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Jim Woodford, who advocated for the right to die, lost his battle with cancer Saturday

Orillia Packet & Times

March 17, 2015

Roberta Bell

When Jim Woodford found out he was dying, he knew it was time to take up a cause that had been close to his heart for years.

And the sicker he got, the harder he fought.

“People like myself — of sound mind — should be able to choose the way they want to die,” Woodford told The Packet & Times in January. “We have a bill of rights. I have the right to do many things.”

Woodford died Saturday from untreatable cancer, two weeks shy of his 85th birthday, as he wanted to: in his Sugarbush home with his wife of 56 years, Pat, and two daughters, Lynn and Beth, by his side.

The crusade for right to die — to be able to choose to put an end to suffering when it becomes too much to bear — was one Woodford became passionate about in the early 1970s while watching his father’s long and drawn-out battle with lung cancer.

In February, Supreme Court justices unanimously upheld an appeal to the law that makes doctor-assisted suicide illegal and gave federal and provincial governments a year to rewrite legislation to that effect.

Pat said that when the change happens, there’s comfort in knowing her husband, who, in recent months, was vocal about not only his right to die, but that of others in similar situations, contributed.

“He was good at that — picking times for causes that would certainly make a difference,” his daughter, Lynn, said, curled up in the same spot on the same couch her father had been a month and a half earlier when The Packet & Times visited.

“He always had a cause,” Pat added.

Woodford, born March 29, 1930, in Toronto, was an outspoken lifelong environmentalist.

He was inspired in elementary school by a teacher with an affinity for birdwatching and took up the hobby himself. One of his first jobs at the Royal Ontario Museum, which he did while taking biology classes part-time at the University of Toronto, demanded the expertise he’d accumulated in that area. He went on to become the executive director of the Federation of Ontario Naturalists (now Ontario Nature).

When Lynn and Beth, now 51 and 52, respectively, were children, the family did a lot of camping, hiking and, of course, birdwatching.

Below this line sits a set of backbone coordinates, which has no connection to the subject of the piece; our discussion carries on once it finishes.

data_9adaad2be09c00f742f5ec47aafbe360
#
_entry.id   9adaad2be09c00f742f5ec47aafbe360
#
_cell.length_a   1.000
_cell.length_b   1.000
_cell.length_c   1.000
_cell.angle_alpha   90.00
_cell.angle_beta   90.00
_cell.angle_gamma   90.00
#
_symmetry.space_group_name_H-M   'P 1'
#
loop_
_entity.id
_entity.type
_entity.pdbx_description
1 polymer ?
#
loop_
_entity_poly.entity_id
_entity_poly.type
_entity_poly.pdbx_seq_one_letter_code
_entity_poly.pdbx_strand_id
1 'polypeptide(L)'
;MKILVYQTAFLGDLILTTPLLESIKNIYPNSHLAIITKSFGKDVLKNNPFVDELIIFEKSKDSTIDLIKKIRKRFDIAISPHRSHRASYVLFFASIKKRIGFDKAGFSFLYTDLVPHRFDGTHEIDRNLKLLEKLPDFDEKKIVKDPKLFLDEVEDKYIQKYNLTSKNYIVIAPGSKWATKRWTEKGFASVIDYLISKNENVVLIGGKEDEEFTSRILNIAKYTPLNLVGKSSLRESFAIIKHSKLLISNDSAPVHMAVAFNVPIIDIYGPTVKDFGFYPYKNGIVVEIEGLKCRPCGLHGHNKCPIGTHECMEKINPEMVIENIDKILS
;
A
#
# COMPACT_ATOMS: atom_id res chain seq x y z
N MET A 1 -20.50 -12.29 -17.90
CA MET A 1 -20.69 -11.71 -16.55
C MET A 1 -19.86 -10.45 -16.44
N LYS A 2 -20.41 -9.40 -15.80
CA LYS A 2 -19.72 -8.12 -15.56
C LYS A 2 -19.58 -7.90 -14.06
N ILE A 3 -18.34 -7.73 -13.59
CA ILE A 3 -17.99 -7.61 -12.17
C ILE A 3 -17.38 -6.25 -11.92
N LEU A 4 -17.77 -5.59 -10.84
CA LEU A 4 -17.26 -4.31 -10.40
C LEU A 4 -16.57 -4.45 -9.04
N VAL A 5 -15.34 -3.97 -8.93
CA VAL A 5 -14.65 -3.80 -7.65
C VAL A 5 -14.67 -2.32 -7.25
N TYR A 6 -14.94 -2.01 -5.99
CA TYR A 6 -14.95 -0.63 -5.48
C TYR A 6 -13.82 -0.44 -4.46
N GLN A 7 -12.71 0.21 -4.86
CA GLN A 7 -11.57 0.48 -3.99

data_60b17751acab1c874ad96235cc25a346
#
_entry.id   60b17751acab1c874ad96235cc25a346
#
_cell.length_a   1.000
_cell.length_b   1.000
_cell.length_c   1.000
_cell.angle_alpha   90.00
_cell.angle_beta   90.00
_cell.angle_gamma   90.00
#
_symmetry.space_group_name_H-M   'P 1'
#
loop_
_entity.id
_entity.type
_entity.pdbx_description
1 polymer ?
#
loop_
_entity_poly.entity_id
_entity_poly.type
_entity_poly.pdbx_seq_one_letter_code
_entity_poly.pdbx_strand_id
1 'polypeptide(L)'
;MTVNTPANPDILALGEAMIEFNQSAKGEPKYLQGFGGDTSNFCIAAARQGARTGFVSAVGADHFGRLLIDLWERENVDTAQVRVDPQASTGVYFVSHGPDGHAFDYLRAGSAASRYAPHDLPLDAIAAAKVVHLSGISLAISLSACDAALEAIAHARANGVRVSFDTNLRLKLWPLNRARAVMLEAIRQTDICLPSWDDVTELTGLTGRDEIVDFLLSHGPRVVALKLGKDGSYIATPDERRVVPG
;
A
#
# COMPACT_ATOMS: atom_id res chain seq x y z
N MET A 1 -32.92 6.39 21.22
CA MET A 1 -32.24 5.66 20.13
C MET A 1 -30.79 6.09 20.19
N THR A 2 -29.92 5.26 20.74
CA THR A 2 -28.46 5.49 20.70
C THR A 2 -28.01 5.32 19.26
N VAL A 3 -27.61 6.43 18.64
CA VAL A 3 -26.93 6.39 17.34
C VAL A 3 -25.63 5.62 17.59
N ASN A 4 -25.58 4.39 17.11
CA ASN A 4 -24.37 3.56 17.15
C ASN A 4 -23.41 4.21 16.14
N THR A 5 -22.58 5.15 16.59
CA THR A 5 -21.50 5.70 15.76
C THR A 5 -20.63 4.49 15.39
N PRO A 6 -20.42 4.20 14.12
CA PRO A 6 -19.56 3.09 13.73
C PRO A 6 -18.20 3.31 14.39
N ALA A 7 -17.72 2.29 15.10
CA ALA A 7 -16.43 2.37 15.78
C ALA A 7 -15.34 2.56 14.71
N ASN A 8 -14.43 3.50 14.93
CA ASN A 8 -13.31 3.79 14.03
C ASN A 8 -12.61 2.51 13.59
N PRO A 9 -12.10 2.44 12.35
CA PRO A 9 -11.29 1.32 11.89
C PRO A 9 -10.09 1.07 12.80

Before the expeditions, Woodford and his wife would brush up on their bird songs.

During one trip, Beth called her father’s bluff.

“She saw what was singing and he said it was the wrong thing,” Pat said with a laugh. “But usually, he was pretty good.”

At night in the tent, Woodford would tell his daughters stories.

“He was a very funny man,” Lynn said, recalling one called Suzy Somebody who Sewed Seaweed Satchels.

“There was one about a mouse that wished he was a moose,” piped in Pat. “It was very boring when I’d read a story at night.”

In 1972, Woodford wrote his first book. It was on the Arctic and titled Violated Vision: The Rape of Canada’s North.

“Dad was never subtle. He was always clear about what he thought,” Lynn said.

When Woodford technically retired in 1995 from conservation-related work and writing (he wrote a number of other books, including, unsurprisingly, a series on the nation’s birds), he went back to school and earned a diploma in addictions counselling.

He worked for years in the detox units at Toronto Western and St. Michael’s hospitals, often with homeless patients struggling with alcoholism.

“He always connected to the humanity in someone, regardless of their circumstances,” Lynn said. “That was something that was really great about him.”

Locally, Woodford volunteered with Hospice Orillia, then in the palliative care ward at Orillia Soldiers’ Memorial Hospital.

“His whole life, he’s had that feeling around suffering and not wanting people to suffer,” Lynn said.

It’s likely what drove his environmental activism as well.

“He certainly was concerned about the Earth and future generations,” Lynn said.

The inscription in Woodford’s first book, the one about degradation in the Arctic, was to his daughters, who he said were “two good reasons to care.”

Woodford is survived by Pat, Lynn and Beth, sons-in-law Petr Hejny and Tom Forbes and grandchildren Guthrie, Silas, Matt, Shannon, Sam and Hayley, all of whom were by his side in his final days.

“That meant more to him at the end then anything else,” Pat said.

At Woodford’s request, his body has been donated to the University of Ottawa’s medical school, where Beth studied, for research.

A celebration of his life will be held at Carden Alvar — one of his favourite places (the Canadian Arctic being another) — in late May, when the weather is nicer, the flowers are in bloom and the birds are singing.

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